HME News

FEB 2018

HME News is the monthly business newspaper for home medical equipment providers. This controlled circulation publication reaches 17,100 home medical equipment services providers, including traditional HME dealers & suppliers, hospital- and pharmacy-o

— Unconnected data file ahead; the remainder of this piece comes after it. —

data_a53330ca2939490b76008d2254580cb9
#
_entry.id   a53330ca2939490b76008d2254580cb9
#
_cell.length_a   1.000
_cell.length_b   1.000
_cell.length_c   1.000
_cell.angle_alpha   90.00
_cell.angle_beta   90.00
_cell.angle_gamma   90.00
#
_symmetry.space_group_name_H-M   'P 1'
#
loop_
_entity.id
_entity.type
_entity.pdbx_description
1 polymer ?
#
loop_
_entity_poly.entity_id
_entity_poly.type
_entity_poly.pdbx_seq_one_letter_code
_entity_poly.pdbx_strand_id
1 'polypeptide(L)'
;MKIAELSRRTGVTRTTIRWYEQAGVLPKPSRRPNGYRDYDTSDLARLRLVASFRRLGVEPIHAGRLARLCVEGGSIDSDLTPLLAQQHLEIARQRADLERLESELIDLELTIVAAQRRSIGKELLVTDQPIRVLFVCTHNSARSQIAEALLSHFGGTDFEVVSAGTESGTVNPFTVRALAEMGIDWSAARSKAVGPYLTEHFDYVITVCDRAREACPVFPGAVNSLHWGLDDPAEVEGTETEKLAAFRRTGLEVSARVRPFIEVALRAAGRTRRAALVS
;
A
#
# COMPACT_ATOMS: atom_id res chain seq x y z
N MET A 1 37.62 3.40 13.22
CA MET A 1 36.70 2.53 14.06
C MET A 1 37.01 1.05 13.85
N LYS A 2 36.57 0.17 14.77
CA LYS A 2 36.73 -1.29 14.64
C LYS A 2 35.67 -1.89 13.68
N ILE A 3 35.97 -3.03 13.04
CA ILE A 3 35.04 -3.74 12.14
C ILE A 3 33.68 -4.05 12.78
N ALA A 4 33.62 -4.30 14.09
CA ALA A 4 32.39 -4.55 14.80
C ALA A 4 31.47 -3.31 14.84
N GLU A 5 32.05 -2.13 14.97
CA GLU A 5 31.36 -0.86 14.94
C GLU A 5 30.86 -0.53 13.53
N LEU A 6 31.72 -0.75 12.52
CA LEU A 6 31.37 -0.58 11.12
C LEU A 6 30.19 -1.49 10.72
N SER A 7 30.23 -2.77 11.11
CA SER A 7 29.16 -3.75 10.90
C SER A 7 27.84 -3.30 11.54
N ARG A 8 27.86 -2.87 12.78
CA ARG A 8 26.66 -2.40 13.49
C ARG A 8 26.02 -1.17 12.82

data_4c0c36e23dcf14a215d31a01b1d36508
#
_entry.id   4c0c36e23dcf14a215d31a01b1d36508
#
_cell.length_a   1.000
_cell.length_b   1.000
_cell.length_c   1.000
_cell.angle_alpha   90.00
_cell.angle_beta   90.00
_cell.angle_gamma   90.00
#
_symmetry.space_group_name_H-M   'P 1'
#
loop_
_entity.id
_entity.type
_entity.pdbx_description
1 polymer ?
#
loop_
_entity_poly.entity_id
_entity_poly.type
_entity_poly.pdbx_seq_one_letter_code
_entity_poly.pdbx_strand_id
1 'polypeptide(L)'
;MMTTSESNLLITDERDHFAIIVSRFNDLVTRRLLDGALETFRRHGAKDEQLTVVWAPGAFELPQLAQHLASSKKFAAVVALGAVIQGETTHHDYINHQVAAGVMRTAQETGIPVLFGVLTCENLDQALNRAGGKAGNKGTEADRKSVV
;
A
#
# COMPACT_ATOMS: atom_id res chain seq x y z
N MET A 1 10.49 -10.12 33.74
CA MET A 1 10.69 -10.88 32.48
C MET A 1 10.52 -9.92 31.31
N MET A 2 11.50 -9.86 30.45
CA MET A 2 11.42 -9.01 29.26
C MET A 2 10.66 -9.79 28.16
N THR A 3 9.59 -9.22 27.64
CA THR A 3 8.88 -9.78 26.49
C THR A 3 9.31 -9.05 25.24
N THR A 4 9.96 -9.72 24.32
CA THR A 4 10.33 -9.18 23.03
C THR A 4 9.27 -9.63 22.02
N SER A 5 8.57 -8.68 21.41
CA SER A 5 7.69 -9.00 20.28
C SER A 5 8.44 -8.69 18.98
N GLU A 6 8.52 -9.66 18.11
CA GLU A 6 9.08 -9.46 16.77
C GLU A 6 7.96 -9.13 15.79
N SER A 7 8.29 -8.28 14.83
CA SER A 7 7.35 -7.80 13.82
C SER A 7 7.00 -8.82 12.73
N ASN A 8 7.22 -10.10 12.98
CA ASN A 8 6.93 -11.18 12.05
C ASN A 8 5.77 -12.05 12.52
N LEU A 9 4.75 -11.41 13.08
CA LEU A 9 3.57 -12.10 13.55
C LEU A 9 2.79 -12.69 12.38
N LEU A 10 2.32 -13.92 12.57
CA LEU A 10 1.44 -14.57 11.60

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6 www.hmenews.com / february 2018 / hme news e ditorial Publisher Rick Rector rrector@hmenews.com e ditor Liz Beaulieu ebeaulieu@hmenews.com managing e ditor Theresa Flaherty tflaherty@hmenews.com contributing editor John Andrews e ditorial d irector Brook Taliaferro e ditorial & a dvertising o ffice 106 Lafayette Street PO Box 998 Yarmouth, ME 04096 207-846-0600 (fax) 207-846-0657 advertising account manager Jo-Ellen Reed jreed@hmenews.com advertising coordinator Christina Dubois cdubois@hmenews.com Production director Lise Dubois ldubois@unitedpublications.com re P rints For custom reprints or digital reuse, please contact our reprint partner, The YGS Group, by calling 717-505-9701, ext. 100, or unitedpublications@theygsgroup.com a rt c redits Steve Meyers: cartoon s ubscri P tion i nformation www.hmenews.com/subscribe HME News PO Box 47860 Plymouth, MN 55447-0860 800-869-6882 Publishers of specialized business newspapers including HME News and Security Systems News. Producers of the HME News Business Summit and the Home Health Technology Summit. President & ceo J.G. Taliaferro, Jr. vice President Rick Rector Have a business goal for 2018? 'Do it scared' Just call me the cleanup crew By Sarah h anna M ost everyone is familiar with the saying "Insanity is doing the same thing over and over again and expecting different results." t o stop the insanity, how do we get different results? o ne word: changed. t he prob- lem with change is that it's hard and it's scary, but without it we can never realize our true potential. In business, change invigorates and excites me. Admittedly, that wasn't always the case, but as I have grown and ("ahem"…aged) I embrace the idea of change in business. However, in my per- sonal life, I have to confess change scares the hell out of me. But in the midst of the fear, I have found the "courage to change." Why is it that now is the time to take the leap of faith, move forth into the unknown and hope for the best? I wish I knew. t hat's the thing with mak- ing important moves, you just need to do them and not ask too many questions about whether the time is right. If you wait for the "right time," that time may never come. o ne of my favorite quotes about fear and making the moves necessary to improve your business, as well as your personal life, comes from Joyce Meyer. s he said that the thing about fear and taking the leap is that you just have to "do it scared." r arely does someone make major shifts or even small ones full of con- fidence; there is always some element of apprehension. When change occurs there are always going to bumps along the road, but if you stay steadfast and true to the direction in which you want to go and even take a couple of detours along the way, the end result is well worth the journey. In my business, I always look for opportunities where we can improve. When you honestly evaluate your processes, staff, and philosophies there are so many wonderful opportunities for change. t he key is to enter the world of transformation with a sense of excitement and anticipation, like a child waiting for Christmas to come with all its presents and wonder. y es, some changes don't work out as one had hoped, but had you never taken those first steps, you would always be in a "what if" mindset in hindsight. Good, bad or indifferent, change is part of life's wonderful prospects for a better life and/ or better business. If you ask my staff what one of my weaknesses is, they would tell you that I change too quickly on certain occasions. t hat character trait I will blame on my father. t he gene pool is strong there. But, in knowing this, I have to make a conscious effort to rein that side in to fully analyze where I want my company to go, listen to those who are doing the work day to day and engage my team in meaningful conversations. By doing this I can gather more data, gain different perspectives and then make the decision. I still move faster than the average person, but that's why I'm an entrepreneur. I have that freedom to maneuver and be nimble, while others are buried in a myriad of bureaucracy. God Bless America for giving me the ability to be an entrepreneur. As you look ahead at 2018, what do you want to do? What scares, but excites you? What do you know whether intuitively or through data examination that has to be done, but will cause pain in the process? t hink about it, do your research, then….make your move! Don't sit still and watch others pass you. "Do it scared." t hat way you can look back and know you gave it your all. e ven if you fail, think of all the great lessons you learned so you won't make them again the next time around. And if you need a little extra courage, there's always wine. Hme Sarah Hanna is CEO of ECS North in Tiffin, Ohio. Reach her at sarahhanna@ecsbillingnorth.com. T tHI s one's for you, dear providers who aren't on twitter. A A H o m e c a r e included an item in a recent Wednesday in Washington bulletin on updated data for HM e 's share of total Medicare spending. t urns out it's down to 1.11% in 2016 from 1.22% in 2015. t he association pointed out that even way back in 2006, HM e 's share of total Medicare spending was a paltry 1.6%. t he general theme here: HM e spend- ing is what they call in Washington, D.C., "budget dust." Am I right? AAHomecare further pointed out that while overall Medicare spending contin- ues to climb (and let's face it, that trend will likely continue—I'm talking about you baby boomers), HM e spending has decreased 7.5% between 2012 and 2016. I tweeted this update from AAHomec- are, and a telling exchange between pro- viders ensued. Here it is: Jason Jones: When I'm working A r , I start with higher dollar amounts and worry less about those who owe very little. Why is it that Medicare hammers the 1% and ignores the rest? What do I know— I'm just a college dropout from Alabama. Woody O'Neal: Why would they even bother? Jamie Long: Any meeting with Congress should consist of pulling out this graph, slapping it down on the table, and walking out of the room. G a ry S h e e h a n : I h a v e always used this one and it does help. " s ee that tiny line at the bottom, the only one going down, that's us!" R u s t y C h u rc h : M a rc u s Lemonis would come into a DM e business and say, " t he product costs you this much, driver costs this, gas costs this, and Medicare pays you this? Are you crazy? Why are you in this business? Who created this crazy (bleep) model?" Gary Sheehan: t he other item that bears mentioning: t he small line on the bottom holds the key for controlling the out-of- control growth of all the other lines. Rusty Church: Well said. Jamie Long: I wish there was a way to show that the growth would have been in those other areas if DM e had not been gut- ted over the last decade. I bet that graph would look vastly different. t hanks providers for writing this edi- torial for me. s ure, I cleaned up some of your language and added some grammar here and there, but I couldn't have said it any better. H me liz beaulieu Sarah Hanna